To abandon a liturgical tradition which for four centuries was both the sign and pledge of unity of worship (and to replace it with another which cannot but be a sign of division by virtue of the countless liberties implicitly authorised, and which teems with insinuations or manifest errors against the integrity of the Catholic religion) is, we feel in conscience bound to proclaim, an incalculable error.
It has been the central theme of the Bellarmine Forums from the very beginning to defend, foster, and explain the unity of the Church, so sorely torn and abused by her enemies, and so often rashly treated by her own members! Monsignor Fenton had said that so great was the need to focus on the unity of the Church in his time that the original motto of the Review was replaced.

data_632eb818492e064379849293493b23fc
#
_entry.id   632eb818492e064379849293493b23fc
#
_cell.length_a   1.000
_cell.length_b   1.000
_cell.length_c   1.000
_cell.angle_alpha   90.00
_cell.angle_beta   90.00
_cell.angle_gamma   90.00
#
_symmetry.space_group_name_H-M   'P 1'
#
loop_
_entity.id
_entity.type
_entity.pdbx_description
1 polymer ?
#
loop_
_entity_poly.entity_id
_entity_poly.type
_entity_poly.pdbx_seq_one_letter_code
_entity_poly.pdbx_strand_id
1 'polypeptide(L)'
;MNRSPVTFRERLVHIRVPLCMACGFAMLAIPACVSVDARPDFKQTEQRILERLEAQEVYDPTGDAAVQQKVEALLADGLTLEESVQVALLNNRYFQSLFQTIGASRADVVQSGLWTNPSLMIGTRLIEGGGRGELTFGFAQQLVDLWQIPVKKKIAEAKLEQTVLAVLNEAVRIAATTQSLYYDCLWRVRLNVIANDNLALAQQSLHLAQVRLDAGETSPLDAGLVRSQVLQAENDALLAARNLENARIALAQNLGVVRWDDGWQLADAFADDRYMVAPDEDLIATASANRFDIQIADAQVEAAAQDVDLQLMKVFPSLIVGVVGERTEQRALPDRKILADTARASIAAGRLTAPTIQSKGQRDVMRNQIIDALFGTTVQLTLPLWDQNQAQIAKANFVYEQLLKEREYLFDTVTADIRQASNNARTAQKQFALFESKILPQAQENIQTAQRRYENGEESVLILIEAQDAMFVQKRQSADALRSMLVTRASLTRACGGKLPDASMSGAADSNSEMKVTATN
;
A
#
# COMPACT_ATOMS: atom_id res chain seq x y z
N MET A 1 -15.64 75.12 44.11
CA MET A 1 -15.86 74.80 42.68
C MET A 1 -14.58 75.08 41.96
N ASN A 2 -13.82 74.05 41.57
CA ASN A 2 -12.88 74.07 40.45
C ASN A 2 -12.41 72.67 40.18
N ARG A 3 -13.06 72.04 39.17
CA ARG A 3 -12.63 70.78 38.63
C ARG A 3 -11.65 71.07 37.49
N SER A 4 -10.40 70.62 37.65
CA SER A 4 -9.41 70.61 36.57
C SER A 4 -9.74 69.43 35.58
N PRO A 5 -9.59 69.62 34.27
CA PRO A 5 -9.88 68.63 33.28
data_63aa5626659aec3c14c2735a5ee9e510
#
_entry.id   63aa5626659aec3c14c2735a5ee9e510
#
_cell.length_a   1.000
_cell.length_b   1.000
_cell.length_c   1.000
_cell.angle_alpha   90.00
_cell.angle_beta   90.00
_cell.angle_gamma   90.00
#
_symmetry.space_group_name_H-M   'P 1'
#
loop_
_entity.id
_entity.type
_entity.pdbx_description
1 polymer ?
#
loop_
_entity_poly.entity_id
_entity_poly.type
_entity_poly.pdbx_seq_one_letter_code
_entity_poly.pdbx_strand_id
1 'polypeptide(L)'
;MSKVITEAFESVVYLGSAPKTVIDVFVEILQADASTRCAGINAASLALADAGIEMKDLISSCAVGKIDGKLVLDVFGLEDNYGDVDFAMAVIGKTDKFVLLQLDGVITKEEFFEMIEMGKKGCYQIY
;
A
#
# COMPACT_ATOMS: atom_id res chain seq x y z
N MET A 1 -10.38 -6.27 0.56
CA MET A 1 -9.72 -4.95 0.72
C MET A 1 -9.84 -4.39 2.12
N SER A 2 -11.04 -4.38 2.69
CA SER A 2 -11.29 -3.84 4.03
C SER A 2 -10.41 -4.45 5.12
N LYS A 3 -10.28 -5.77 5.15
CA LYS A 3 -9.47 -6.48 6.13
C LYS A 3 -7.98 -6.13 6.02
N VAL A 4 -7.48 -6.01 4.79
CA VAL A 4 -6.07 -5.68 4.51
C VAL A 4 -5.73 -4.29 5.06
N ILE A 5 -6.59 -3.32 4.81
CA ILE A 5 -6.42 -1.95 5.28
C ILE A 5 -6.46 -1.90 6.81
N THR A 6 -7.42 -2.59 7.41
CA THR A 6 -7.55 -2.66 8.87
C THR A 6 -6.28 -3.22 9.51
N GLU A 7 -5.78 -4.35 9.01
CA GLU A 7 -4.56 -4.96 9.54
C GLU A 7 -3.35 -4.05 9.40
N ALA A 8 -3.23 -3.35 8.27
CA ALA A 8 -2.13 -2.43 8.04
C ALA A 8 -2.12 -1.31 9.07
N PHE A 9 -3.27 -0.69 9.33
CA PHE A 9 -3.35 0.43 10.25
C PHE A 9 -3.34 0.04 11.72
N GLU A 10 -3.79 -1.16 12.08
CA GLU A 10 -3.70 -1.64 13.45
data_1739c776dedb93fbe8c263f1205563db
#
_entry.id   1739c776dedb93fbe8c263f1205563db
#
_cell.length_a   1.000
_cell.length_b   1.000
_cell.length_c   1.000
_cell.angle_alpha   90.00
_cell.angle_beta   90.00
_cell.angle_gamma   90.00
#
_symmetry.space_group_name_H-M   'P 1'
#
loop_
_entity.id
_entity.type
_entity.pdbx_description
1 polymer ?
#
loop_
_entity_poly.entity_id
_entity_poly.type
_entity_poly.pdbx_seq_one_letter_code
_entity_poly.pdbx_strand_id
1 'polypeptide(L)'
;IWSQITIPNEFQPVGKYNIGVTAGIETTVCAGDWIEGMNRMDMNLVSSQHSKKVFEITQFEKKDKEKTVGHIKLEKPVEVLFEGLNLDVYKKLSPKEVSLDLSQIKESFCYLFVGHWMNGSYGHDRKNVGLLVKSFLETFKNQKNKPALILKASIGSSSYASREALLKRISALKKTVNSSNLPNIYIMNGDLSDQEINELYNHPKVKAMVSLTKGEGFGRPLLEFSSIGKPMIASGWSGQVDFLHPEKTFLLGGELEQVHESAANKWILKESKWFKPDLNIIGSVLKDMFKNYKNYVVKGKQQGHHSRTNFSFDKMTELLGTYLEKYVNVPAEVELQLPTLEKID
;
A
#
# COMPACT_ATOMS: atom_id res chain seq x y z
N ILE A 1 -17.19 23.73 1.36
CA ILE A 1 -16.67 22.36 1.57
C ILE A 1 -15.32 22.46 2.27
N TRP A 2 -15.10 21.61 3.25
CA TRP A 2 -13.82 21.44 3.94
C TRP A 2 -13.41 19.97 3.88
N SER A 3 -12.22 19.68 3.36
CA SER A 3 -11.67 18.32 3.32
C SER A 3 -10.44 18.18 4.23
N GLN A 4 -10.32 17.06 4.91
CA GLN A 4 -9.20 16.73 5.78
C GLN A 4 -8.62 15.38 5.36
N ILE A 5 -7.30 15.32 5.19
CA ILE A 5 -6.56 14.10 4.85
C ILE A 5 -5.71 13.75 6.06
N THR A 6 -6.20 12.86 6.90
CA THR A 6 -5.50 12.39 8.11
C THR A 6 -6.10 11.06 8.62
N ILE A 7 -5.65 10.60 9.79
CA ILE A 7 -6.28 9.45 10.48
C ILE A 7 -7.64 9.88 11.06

If there is one aspect of life in Christ which the Holy Father and the divinely authorized rulers of the Church in our own land have emphasized most powerfully in their teachings, it is the doctrine of Catholic unity. Providentially this note has been sounded ever more urgently at a time when the forces arrayed against the Church have been concentrating upon the task of trying to separate the people of Christ from the leaders God has placed in charge of them. In order to show that all the resources of the Review must be consecrated to the furtherance of this unity, the board of editors has substituted for the original motto chosen by Dr. Heuser the words from St. Paul’s letter to the Philippians [Greek text - “in one spirit, with one mind labouring together for the faith of the gospel”]. The purpose of the Review remains and will remain “Ut ecclesia aedificationem accipiat.” But because this end is to be achieved only through work for the unity of the Church and of the Faith, work directed against the efforts of Christ’s enemies, the Review works most immediately that we may stand “in uno spiritu unanimes collaborantes fidei evangelii.” [“in one spirit, with one mind labouring together for the faith of the gospel.”]